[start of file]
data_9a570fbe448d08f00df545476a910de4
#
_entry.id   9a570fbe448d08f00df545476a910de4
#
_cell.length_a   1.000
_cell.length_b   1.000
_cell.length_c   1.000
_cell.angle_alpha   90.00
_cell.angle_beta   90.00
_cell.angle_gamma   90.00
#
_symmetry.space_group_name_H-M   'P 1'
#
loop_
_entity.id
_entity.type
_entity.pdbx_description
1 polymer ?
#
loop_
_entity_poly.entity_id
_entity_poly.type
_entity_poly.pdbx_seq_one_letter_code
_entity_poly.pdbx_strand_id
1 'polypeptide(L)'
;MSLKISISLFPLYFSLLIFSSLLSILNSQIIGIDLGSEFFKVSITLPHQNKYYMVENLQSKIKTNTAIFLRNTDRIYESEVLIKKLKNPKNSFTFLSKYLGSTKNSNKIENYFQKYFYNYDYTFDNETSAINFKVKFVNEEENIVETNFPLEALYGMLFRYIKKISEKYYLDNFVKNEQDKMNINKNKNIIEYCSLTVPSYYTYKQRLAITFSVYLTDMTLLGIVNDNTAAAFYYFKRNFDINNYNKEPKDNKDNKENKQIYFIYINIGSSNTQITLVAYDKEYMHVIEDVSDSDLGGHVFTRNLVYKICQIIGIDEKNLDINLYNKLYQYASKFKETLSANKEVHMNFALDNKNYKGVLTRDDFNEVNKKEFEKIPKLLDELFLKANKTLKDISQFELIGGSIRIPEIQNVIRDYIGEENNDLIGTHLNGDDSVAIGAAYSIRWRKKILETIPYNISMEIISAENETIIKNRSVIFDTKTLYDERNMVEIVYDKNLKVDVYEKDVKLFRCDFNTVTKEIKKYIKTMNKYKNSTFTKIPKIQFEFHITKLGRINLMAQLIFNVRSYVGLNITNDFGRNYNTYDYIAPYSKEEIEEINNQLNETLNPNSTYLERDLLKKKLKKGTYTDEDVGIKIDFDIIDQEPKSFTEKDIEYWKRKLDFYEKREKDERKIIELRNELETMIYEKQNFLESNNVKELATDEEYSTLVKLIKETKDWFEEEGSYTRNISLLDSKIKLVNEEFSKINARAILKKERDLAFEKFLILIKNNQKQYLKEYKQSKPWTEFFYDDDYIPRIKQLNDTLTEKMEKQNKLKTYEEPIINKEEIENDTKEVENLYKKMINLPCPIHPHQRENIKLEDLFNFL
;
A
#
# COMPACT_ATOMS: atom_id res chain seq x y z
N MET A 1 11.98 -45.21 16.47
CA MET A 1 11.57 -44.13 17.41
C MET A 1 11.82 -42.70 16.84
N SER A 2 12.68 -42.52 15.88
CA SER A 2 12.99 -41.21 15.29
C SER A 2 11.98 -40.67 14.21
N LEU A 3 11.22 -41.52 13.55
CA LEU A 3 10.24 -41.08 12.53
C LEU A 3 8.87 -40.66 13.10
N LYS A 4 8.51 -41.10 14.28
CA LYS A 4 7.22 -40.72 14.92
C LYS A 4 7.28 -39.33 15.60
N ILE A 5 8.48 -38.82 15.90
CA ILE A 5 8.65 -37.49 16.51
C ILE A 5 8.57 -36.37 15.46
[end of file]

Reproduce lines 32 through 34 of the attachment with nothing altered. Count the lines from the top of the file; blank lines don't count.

CA MET A 1 11.57 -44.13 17.41
C MET A 1 11.82 -42.70 16.84
N SER A 2 12.68 -42.52 15.88